Wednesday, November 25, 2009

College-Level Writing Mistakes

This is part four of a five-part series on writing mistakes.
There is a still more subtle collection of common writing errors that crop up whenever an author tries too hard to sound clever. Here are the key symptoms:

1) Flowery writing.
2) Pretentious vocabulary.
3) Unnecessarily complex sentence structure.
4) Reliance on jargon.

The result is pompous and informationally bankrupt writing, and most of us were deeply guilty of writing just like this back in our college days.

Here are a few tips to help strip away college-level writing errors:

1) Break up all complex sentences into simple sentences, and try to train yourself to compose your first draft text in simple sentences. It will help clarify your thinking.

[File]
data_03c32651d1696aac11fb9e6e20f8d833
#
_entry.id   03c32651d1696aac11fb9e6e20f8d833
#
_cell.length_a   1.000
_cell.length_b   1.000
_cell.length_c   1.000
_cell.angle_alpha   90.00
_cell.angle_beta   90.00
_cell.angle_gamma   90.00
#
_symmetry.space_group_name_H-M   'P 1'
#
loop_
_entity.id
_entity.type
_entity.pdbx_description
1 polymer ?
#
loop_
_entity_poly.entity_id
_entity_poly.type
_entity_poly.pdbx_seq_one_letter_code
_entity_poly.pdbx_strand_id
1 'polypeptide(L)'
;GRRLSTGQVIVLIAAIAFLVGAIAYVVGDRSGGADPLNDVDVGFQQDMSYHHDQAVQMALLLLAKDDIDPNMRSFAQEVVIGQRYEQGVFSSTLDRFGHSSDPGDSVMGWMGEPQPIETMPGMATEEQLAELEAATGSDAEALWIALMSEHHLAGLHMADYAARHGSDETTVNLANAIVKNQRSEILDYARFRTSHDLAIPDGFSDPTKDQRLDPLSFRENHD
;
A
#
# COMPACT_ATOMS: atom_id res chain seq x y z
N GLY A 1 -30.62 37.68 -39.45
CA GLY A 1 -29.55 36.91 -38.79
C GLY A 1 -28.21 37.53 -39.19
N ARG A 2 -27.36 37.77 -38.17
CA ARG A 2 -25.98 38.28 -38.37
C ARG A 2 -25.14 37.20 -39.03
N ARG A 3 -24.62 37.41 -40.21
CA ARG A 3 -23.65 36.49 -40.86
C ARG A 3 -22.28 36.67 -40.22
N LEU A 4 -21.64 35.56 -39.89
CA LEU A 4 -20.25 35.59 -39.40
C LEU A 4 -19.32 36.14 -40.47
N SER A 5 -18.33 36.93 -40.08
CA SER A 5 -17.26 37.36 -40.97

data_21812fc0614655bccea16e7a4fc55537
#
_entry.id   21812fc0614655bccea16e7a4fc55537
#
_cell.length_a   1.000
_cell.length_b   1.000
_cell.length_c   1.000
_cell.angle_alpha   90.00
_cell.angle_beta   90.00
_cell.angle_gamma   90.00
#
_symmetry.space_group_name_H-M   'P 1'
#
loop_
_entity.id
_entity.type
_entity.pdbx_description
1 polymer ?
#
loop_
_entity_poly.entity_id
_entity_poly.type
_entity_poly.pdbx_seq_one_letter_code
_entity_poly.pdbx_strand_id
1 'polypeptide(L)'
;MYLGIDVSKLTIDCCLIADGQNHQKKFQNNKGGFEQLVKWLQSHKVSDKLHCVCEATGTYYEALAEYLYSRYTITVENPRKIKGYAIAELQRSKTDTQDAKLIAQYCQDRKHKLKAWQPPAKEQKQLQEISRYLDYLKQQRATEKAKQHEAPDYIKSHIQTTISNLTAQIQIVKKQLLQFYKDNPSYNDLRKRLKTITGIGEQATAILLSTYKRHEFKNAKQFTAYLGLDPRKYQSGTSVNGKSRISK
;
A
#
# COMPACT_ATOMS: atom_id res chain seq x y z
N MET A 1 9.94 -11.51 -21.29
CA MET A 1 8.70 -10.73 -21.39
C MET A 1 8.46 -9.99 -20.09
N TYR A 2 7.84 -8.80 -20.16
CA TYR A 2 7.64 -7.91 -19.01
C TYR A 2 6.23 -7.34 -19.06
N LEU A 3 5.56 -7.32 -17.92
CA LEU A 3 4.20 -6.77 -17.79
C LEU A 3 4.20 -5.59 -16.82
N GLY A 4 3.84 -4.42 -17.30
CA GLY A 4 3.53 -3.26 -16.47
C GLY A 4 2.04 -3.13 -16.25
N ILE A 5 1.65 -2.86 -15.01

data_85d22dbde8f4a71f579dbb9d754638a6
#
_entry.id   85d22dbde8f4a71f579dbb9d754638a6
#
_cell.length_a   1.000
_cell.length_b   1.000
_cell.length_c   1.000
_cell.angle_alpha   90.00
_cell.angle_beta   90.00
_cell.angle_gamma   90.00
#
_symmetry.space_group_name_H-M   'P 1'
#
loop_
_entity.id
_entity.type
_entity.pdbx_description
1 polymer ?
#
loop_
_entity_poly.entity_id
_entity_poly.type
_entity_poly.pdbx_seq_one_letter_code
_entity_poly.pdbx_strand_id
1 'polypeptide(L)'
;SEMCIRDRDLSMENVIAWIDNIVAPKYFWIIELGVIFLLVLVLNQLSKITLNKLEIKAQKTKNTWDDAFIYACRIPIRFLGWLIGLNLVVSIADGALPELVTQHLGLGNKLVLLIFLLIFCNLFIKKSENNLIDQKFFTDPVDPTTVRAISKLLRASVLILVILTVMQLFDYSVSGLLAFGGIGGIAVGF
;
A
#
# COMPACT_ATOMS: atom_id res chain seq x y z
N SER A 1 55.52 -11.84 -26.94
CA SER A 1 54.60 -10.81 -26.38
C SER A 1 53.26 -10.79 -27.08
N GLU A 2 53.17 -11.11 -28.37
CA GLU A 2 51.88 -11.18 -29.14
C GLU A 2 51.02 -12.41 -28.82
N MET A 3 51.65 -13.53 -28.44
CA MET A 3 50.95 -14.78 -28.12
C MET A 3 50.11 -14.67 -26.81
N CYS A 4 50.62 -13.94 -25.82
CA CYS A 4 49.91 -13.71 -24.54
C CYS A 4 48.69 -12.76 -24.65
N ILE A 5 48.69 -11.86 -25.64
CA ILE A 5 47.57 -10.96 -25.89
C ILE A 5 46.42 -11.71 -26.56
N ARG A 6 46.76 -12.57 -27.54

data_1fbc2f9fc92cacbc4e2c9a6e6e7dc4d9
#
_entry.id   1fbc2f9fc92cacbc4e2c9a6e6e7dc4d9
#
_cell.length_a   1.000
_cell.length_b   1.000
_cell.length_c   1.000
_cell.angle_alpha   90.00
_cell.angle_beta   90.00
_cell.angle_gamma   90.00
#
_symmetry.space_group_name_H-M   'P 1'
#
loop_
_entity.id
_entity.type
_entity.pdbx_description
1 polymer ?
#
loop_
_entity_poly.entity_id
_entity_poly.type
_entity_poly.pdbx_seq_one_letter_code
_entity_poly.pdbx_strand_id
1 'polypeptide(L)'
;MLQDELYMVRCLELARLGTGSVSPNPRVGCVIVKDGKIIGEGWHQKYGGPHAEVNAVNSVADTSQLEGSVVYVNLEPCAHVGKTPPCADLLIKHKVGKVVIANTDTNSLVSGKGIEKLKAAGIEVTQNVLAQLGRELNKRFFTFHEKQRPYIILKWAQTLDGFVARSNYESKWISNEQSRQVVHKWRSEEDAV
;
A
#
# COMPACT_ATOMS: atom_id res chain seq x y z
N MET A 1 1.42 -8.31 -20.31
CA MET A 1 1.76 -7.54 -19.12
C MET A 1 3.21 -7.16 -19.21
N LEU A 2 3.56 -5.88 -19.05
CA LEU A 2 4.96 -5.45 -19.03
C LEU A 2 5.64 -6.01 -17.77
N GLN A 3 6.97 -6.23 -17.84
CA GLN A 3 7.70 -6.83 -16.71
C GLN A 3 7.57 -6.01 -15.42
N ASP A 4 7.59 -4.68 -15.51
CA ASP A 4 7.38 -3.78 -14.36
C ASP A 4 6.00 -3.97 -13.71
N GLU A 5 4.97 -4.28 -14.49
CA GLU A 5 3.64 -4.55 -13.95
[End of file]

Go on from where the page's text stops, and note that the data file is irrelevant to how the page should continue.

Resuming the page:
2) Look over your word choices and strip out words that make you sound like you're trying too hard to impress the reader. Don't be a show-off. It betrays a lack of confidence.

3) If at all possible, avoid using jargon. But in instances where some jargon use is unavoidable, be sure to translate each example of jargon into clear and understandable language for your readers. Do this at least once for each term, and be sure to do it early on in your piece. And then explain to the reader that you will use the jargon term for the remainder of the article.